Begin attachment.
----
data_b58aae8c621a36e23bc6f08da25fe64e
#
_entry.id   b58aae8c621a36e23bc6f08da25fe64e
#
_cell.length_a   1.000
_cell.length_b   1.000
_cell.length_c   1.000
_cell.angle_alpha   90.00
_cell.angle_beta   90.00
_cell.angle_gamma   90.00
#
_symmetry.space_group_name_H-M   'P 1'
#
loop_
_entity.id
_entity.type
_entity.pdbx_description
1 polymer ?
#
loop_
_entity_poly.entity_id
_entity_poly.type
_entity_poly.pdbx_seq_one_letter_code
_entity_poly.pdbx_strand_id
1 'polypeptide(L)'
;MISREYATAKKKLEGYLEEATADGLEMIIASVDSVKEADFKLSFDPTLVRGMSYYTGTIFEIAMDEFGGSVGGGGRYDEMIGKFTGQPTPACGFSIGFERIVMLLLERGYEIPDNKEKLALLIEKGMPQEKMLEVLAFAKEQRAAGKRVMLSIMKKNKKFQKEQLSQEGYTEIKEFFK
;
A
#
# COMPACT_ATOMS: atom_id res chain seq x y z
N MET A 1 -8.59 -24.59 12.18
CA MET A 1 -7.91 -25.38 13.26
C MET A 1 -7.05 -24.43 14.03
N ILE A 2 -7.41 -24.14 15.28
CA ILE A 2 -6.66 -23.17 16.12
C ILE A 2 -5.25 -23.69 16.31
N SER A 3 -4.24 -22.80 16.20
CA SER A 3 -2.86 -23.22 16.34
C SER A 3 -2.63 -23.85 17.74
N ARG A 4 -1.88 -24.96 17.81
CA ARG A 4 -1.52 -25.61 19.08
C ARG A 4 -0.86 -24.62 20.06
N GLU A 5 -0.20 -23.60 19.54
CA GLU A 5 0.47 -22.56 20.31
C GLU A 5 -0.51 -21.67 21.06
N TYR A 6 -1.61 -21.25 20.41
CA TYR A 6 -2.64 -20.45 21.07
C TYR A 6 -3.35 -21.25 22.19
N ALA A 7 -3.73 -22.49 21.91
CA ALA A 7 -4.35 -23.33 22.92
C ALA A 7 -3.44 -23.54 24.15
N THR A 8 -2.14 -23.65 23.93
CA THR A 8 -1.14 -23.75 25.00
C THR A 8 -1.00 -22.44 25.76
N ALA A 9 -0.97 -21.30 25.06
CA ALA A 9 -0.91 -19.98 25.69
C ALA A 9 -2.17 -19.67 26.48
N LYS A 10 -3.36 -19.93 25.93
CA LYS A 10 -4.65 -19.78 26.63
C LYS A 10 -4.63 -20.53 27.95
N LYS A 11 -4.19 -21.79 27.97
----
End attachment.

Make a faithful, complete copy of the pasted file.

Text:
data_b58aae8c621a36e23bc6f08da25fe64e
#
_entry.id   b58aae8c621a36e23bc6f08da25fe64e
#
_cell.length_a   1.000
_cell.length_b   1.000
_cell.length_c   1.000
_cell.angle_alpha   90.00
_cell.angle_beta   90.00
_cell.angle_gamma   90.00
#
_symmetry.space_group_name_H-M   'P 1'
#
loop_
_entity.id
_entity.type
_entity.pdbx_description
1 polymer ?
#
loop_
_entity_poly.entity_id
_entity_poly.type
_entity_poly.pdbx_seq_one_letter_code
_entity_poly.pdbx_strand_id
1 'polypeptide(L)'
;MISREYATAKKKLEGYLEEATADGLEMIIASVDSVKEADFKLSFDPTLVRGMSYYTGTIFEIAMDEFGGSVGGGGRYDEMIGKFTGQPTPACGFSIGFERIVMLLLERGYEIPDNKEKLALLIEKGMPQEKMLEVLAFAKEQRAAGKRVMLSIMKKNKKFQKEQLSQEGYTEIKEFFK
;
A
#
# COMPACT_ATOMS: atom_id res chain seq x y z
N MET A 1 -8.59 -24.59 12.18
CA MET A 1 -7.91 -25.38 13.26
C MET A 1 -7.05 -24.43 14.03
N ILE A 2 -7.41 -24.14 15.28
CA ILE A 2 -6.66 -23.17 16.12
C ILE A 2 -5.25 -23.69 16.31
N SER A 3 -4.24 -22.80 16.20
CA SER A 3 -2.86 -23.22 16.34
C SER A 3 -2.63 -23.85 17.74
N ARG A 4 -1.88 -24.96 17.81
CA ARG A 4 -1.52 -25.61 19.08
C ARG A 4 -0.86 -24.62 20.06
N GLU A 5 -0.20 -23.60 19.54
CA GLU A 5 0.47 -22.56 20.31
C GLU A 5 -0.51 -21.67 21.06
N TYR A 6 -1.61 -21.25 20.41
CA TYR A 6 -2.64 -20.45 21.07
C TYR A 6 -3.35 -21.25 22.19
N ALA A 7 -3.73 -22.49 21.91
CA ALA A 7 -4.35 -23.33 22.92
C ALA A 7 -3.44 -23.54 24.15
N THR A 8 -2.14 -23.65 23.93
CA THR A 8 -1.14 -23.75 25.00
C THR A 8 -1.00 -22.44 25.76
N ALA A 9 -0.97 -21.30 25.06
CA ALA A 9 -0.91 -19.98 25.69
C ALA A 9 -2.17 -19.67 26.48
N LYS A 10 -3.36 -19.93 25.93
CA LYS A 10 -4.65 -19.78 26.63
C LYS A 10 -4.63 -20.53 27.95
N LYS A 11 -4.19 -21.79 27.97